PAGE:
Periodic Variation in Physical Properties Sizes of atoms and ions Ionization energy Electron affinity Metallic properties
Properties and Electronic Structure Properties depend on • valence electrons • Effective nuclear charge (net charge on an electron) • Protons-electrons attraction (increases) • Electron-electron repulsion (decreases) • Penetration of the orbitals (greater penetration – increases the Zeff) • The shielding effect • Core electrons • Size of the atom
Effective Nuclear Charge Effective Nuclear charge, Zeff: the actual nuclear charge a valence electron experiences. In a many-electron atom, the Zeff depends on two factors: 1. Attraction between electrons and nucleus 2. Repulsion between electrons in orbitals
Effective Nuclear Charge In SWE, electron is treated individually in a field of net nuclear charge that determines the Zeff.. The effective nuclear charge, Zeff, is found: Zeff = Z−σ Z =atomic number σ =screening constant ~ # number of inner electrons, but not equal.
Effective Nuclear Charge (Zeff) • Proton-electron attractionincreases the Zeff. • It depends on: Size of the atom: Coulomb’s Law Penetration of orbitals: (10% probability being next to the nucleus)
Effective Nuclear Charge (Zeff) • Electron-electron repulsion reduces the Zeff • Smaller Zeff on valence electron, easier to remove the electron from the atom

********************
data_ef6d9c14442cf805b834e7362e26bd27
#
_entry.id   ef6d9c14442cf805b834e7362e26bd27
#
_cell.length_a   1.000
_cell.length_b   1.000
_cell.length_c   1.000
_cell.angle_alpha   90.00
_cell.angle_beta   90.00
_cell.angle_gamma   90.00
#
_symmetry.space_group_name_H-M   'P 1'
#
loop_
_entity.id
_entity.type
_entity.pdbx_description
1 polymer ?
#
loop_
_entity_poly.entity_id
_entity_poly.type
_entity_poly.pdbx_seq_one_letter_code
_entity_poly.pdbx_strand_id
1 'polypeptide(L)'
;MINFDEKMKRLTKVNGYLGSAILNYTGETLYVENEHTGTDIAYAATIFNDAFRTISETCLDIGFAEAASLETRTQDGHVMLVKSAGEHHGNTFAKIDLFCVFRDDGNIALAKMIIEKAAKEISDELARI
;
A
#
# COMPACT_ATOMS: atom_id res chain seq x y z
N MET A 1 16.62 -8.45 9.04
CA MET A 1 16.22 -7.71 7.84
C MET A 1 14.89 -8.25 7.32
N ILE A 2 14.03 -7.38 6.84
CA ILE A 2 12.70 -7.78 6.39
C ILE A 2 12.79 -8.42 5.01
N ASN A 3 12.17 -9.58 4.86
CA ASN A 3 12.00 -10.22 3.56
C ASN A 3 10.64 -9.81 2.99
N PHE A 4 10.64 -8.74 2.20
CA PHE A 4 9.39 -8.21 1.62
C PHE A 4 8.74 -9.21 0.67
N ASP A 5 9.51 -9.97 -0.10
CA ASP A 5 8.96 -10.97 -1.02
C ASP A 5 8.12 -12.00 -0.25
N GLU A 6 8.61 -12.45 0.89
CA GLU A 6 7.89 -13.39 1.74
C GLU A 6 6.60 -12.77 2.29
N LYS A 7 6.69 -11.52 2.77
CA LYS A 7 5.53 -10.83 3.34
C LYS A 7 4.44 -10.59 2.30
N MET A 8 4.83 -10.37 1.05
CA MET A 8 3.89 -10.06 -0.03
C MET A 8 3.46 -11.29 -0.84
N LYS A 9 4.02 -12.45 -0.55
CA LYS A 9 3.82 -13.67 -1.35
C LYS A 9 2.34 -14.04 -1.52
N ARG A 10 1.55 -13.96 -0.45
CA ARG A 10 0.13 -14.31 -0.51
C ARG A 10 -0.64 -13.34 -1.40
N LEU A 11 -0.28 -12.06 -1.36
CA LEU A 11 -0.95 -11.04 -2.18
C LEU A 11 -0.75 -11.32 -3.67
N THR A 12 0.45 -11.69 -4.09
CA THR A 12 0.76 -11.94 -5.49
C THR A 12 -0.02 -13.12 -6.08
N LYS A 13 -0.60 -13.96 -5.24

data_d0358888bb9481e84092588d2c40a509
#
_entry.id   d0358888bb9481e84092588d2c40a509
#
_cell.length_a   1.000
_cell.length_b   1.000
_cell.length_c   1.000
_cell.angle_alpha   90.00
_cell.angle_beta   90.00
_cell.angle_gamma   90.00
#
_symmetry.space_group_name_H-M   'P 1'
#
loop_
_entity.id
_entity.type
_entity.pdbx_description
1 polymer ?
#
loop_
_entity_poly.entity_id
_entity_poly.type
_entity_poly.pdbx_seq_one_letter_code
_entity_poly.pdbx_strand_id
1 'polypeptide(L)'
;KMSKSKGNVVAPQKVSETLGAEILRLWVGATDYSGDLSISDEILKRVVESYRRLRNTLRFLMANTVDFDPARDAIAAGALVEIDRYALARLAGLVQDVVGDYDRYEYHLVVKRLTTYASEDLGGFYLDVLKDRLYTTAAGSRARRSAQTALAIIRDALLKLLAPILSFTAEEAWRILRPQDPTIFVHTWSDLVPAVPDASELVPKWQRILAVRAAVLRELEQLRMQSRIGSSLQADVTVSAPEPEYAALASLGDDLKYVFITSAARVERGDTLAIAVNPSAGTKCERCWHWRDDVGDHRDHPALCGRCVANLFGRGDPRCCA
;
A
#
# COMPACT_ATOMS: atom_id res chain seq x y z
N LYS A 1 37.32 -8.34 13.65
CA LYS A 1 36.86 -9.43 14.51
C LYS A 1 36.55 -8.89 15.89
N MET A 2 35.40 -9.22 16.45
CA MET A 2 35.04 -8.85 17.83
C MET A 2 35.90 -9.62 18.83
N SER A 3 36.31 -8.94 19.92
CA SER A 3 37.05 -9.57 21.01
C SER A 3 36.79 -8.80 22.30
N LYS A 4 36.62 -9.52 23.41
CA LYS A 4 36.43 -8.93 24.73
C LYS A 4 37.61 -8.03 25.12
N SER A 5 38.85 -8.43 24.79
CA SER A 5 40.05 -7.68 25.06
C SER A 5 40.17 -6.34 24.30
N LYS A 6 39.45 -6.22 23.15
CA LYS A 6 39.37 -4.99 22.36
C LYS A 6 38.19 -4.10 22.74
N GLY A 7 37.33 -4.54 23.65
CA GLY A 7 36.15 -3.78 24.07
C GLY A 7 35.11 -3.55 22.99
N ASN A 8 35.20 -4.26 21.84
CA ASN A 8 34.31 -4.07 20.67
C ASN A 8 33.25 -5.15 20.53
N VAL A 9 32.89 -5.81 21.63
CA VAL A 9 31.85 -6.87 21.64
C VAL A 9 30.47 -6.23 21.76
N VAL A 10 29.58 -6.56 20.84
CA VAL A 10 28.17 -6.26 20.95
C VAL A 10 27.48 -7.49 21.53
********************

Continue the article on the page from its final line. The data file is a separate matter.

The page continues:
Effective Nuclear Charge on Valence Electrons • Expected Nuclear Charge by the valence electron in • Li atom; Be atom; B atom ….. But: Li. Zeff on the 3rd electron 1.3. Why? Zeff = Z – (shielding by other electrons) Zeff = Z – σ
Effective Nuclear Charge on 2s Electron in Li http://www.wou.edu/las/physci/ch412/Periodic%20trends/periodic_trends.htm
Shielding and (Zeff) in a Group • The electron on the outside energy level has to look through all the other energy levels to see the nucleus: it is shielded from the nucleus by all the inner electrons • Less attraction between the valence electron and the nucleus • Lower effective nuclear charge • If shielding were completely effective, Zeff = 1 • Why isn’t it? 24
Zeff in a Group • Electrons enter new shell (energy level) • Size of atom increases • Zeff decreases: decreased force of attraction (Coulomb’s Law – inversely proportional to r2) • In a Group: Zeff decreases; shielding Increases.
Shielding in a Group • The more positive the nucleus (higher n, higher atomic number), the closer the inner orbitals to the nucleus provides for better shielding of the outer electrons (easier to remove electron in Na than in Li or H) by the core electrons. • In lithium 1s orbital is the same shape as a hydrogen 1s orbital, but it is smaller because the electron is more strongly attracted to the nucleus. • The sodium 1s is even smaller.
Shielding: Electron Repulsion and Orbital Energy Extent of shielding depends on: 1. Core e- provide more shielding than valence electrons • Electrons in the same shell ( same n), extend of shielding depends on l (penetration effects); • s > p > d > f • Correlates with degree of penetration. 3. Electrons in the same sub-shell (same value of n and l) do not effectively shield one another. Electrons are in the degenerate orbitals
Shielding in Period • The electron on the outside energy level has to look through all the other energy levels to see the nucleus • A second electron in the same energy level has almost the same shielding. • The third one has almost the same shielding • Zeff (effective nuclear charge) increases as atomic number increases in the Period. • Why? 29